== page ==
Lenny Wilkens is not a mean person by nature, so his words weren't meant to harm. Quite the contrary. He likes Marvin Webster and wants to see him succeed as a New York Knick.

But Wilkens, the respected coach of the Seattle SuperSonics, still wasn't about to change his mind.

"No,) he said, "I just fell this way. This season is going to show that the players around Marvin Webster (last year) made him a better player, and not the other way around."

Through the first half of this season, Wilkens has been an accurate prophet. While the Sonics have prospered despite the loss of their giant center, Webster and the Knicks have struggled to gain respect and a winning record.

Yet few in th NBA are smugly smiling and saying, "I told you so" about Webster. It may be difficult to feel sorry for someone making $600,000 a season, but there is sympathy for what has happened to him in New York.

Webster is no polished, flashy showoff who wants a candy bar named after him or who gives titles to his dunk shots. He is a friendly, decent individual whose timing might be better than his long-term talents.

Illness has limited him to one outstanding pro season, which happened to come during the last year of his original NBA contract.

His worth increased just when the richest team in the league, the Knicks, were in the market for a center, the one commodity then-Coach Willis Reed said was necessary to rebuild the franchise quickly.

Webster was available, the Knicks offered a lucrative contract and the two ultimately came together. But not before Webster and the Sonics almost reached terms to keep him in Seattle.

"Staying with the Sonics probably was what Marvin should have done," said a Seattle team source. "Lenny was the right coach for him and we had the right personnel. Besides, once you become a free agent, your world changes. You sign for big bucks and you better live up to your press clippings."

Webster, who will lead the Knicks against the Bullets today at 1:45 in Capital Centre (WTOP-1500), has always been involved in relatively lowkey sports situations. Although his Morgan State team won a NCAA Division II title one season, it still was not the same as beating UCLA. And Seattle, with its limited national publicity outlets and normally friendly fans, is far different from the cold glare of New York.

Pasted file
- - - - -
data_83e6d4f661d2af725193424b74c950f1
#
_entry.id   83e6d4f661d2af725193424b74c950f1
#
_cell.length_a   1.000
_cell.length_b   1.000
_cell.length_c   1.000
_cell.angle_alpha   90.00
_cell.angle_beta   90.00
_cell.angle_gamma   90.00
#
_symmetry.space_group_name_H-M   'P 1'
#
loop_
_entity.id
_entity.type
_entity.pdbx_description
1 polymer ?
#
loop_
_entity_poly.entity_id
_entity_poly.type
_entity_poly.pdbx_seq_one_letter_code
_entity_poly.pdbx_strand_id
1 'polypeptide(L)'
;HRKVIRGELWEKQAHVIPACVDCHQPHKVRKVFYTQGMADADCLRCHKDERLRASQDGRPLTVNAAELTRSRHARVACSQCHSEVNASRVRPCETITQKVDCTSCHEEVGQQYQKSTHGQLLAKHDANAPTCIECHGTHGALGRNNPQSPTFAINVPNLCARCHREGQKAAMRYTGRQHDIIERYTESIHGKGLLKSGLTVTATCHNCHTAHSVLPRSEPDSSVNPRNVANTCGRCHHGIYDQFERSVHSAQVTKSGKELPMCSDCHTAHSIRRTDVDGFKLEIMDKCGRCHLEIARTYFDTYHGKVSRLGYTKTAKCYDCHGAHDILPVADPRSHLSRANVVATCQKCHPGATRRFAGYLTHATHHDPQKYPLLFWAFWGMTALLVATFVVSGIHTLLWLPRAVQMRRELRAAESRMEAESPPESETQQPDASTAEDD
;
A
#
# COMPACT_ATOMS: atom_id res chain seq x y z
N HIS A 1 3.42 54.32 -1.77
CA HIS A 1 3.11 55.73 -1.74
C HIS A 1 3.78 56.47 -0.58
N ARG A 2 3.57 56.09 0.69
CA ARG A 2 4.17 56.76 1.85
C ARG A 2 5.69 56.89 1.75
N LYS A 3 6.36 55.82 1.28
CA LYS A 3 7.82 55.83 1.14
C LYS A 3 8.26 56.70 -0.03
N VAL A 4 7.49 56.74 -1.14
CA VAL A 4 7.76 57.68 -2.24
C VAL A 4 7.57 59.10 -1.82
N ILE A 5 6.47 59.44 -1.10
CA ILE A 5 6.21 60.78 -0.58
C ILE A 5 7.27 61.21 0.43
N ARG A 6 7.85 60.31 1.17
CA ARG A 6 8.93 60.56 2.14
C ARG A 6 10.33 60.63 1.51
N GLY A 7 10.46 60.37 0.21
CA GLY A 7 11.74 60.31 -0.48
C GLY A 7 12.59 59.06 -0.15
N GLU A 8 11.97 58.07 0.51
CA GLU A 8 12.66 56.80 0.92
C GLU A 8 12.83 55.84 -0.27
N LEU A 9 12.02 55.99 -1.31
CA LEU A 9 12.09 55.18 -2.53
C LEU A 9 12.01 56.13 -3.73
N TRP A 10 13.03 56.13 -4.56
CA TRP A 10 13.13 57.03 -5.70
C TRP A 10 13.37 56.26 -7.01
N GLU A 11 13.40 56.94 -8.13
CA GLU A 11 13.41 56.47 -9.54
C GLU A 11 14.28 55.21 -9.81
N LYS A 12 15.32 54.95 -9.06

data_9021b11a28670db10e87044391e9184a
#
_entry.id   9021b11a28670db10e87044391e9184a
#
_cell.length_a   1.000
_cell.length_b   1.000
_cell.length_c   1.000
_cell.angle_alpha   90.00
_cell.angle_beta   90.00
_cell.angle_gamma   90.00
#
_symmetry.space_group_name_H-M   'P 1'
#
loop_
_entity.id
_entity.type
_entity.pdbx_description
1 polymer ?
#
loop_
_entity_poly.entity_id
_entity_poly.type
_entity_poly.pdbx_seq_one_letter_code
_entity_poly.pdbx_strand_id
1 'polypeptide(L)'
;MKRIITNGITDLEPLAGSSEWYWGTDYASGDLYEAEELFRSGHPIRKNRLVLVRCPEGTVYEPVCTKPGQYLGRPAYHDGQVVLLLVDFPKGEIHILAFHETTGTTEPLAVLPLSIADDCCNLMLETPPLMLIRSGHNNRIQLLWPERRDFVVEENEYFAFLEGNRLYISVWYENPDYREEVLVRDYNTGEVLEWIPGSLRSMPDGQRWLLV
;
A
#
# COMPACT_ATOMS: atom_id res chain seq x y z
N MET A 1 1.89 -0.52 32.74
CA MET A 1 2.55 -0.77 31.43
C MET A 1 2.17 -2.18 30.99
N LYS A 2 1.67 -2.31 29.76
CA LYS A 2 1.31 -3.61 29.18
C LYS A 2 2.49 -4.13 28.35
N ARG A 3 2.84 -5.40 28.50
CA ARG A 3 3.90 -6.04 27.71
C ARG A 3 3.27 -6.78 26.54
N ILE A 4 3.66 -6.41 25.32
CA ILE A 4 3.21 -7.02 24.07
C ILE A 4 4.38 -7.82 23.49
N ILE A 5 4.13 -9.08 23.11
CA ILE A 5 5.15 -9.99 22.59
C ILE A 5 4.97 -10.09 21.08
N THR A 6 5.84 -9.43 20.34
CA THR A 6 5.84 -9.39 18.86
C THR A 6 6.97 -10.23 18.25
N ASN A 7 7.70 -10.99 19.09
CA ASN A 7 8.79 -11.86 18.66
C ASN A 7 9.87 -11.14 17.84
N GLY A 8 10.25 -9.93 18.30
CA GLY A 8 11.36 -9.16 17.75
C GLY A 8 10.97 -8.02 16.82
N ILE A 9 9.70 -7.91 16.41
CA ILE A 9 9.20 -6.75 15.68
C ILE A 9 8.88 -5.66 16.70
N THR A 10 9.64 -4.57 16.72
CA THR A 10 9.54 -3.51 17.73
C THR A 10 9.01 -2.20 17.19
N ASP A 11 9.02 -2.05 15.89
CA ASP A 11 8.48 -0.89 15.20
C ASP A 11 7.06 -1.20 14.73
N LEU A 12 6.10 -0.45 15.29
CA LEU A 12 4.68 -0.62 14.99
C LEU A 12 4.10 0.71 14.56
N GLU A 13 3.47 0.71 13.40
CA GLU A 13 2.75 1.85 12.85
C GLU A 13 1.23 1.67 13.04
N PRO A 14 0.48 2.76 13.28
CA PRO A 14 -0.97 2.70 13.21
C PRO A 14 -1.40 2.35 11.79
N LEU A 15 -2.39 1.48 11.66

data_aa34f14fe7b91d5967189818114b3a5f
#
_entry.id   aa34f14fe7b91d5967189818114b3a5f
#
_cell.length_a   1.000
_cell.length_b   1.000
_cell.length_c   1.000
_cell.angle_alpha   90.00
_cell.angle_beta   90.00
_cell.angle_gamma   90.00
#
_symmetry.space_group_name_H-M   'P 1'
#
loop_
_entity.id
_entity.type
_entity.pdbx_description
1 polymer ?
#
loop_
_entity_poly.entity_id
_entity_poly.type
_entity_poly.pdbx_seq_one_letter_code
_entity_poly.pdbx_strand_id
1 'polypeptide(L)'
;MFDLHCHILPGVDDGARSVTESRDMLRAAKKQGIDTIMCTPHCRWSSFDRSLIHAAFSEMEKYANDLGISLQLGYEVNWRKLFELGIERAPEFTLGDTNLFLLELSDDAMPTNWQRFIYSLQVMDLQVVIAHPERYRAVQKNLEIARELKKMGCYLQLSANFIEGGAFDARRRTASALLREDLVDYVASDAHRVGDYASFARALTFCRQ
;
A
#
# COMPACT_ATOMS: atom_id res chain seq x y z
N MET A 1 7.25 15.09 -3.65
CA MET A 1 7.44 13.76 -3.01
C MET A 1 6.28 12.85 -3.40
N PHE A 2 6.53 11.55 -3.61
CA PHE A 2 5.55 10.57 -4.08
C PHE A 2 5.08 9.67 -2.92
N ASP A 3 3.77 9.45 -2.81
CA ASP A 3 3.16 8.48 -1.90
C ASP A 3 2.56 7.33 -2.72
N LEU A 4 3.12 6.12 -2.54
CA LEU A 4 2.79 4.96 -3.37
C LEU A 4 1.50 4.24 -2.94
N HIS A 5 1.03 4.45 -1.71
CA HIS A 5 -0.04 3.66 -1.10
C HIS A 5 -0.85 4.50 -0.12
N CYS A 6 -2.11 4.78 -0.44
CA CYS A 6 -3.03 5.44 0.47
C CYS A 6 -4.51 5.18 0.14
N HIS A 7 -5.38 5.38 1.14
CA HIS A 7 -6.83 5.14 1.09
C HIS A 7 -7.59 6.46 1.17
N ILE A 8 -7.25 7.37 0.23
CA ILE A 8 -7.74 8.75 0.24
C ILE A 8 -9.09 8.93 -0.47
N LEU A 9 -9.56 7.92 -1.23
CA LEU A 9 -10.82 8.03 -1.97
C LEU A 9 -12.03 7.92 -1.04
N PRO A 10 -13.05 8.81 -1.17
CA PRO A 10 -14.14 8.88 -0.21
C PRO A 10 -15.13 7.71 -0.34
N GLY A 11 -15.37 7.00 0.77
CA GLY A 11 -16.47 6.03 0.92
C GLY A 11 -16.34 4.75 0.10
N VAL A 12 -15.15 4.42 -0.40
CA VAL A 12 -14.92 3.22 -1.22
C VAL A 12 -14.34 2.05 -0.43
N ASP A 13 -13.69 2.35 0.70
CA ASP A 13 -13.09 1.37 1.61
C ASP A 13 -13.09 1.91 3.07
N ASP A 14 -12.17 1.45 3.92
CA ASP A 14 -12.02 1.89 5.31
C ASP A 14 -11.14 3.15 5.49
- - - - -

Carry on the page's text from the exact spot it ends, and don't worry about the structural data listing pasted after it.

Suddenly, he was asked to live up to spiraling expectations on a team that lacked the continuity of the Sonics or the even-handed coaching of Wilkens. He was caught in the swirling cauldron surrounding Reed, whose running arguments with Knick honcho Sonny Werblin eventually led to his firing.

If Reed had expected Webster to lead the Knicks out of basketball's wasteland by the force of his talents alone, he badly misjudged his new player.

Webster's strengths are in rebounding and defense, although he is capable enough offensively to take control of contests, as he threatened to do in the seventh game of last spring's final-round playoff against the Bullets.

To complement his strong points, his other responsibilities have to be reduced, much as Wes Unseld is asked to concentrate only on limited areas for Washington.

But with the Knicks, roles are not so easily defined. Reed at first put him at the high post, an uncomfortable position. And there still is not enough consistency or stability within the club to allow Webseter the freedom he had with the Sonics.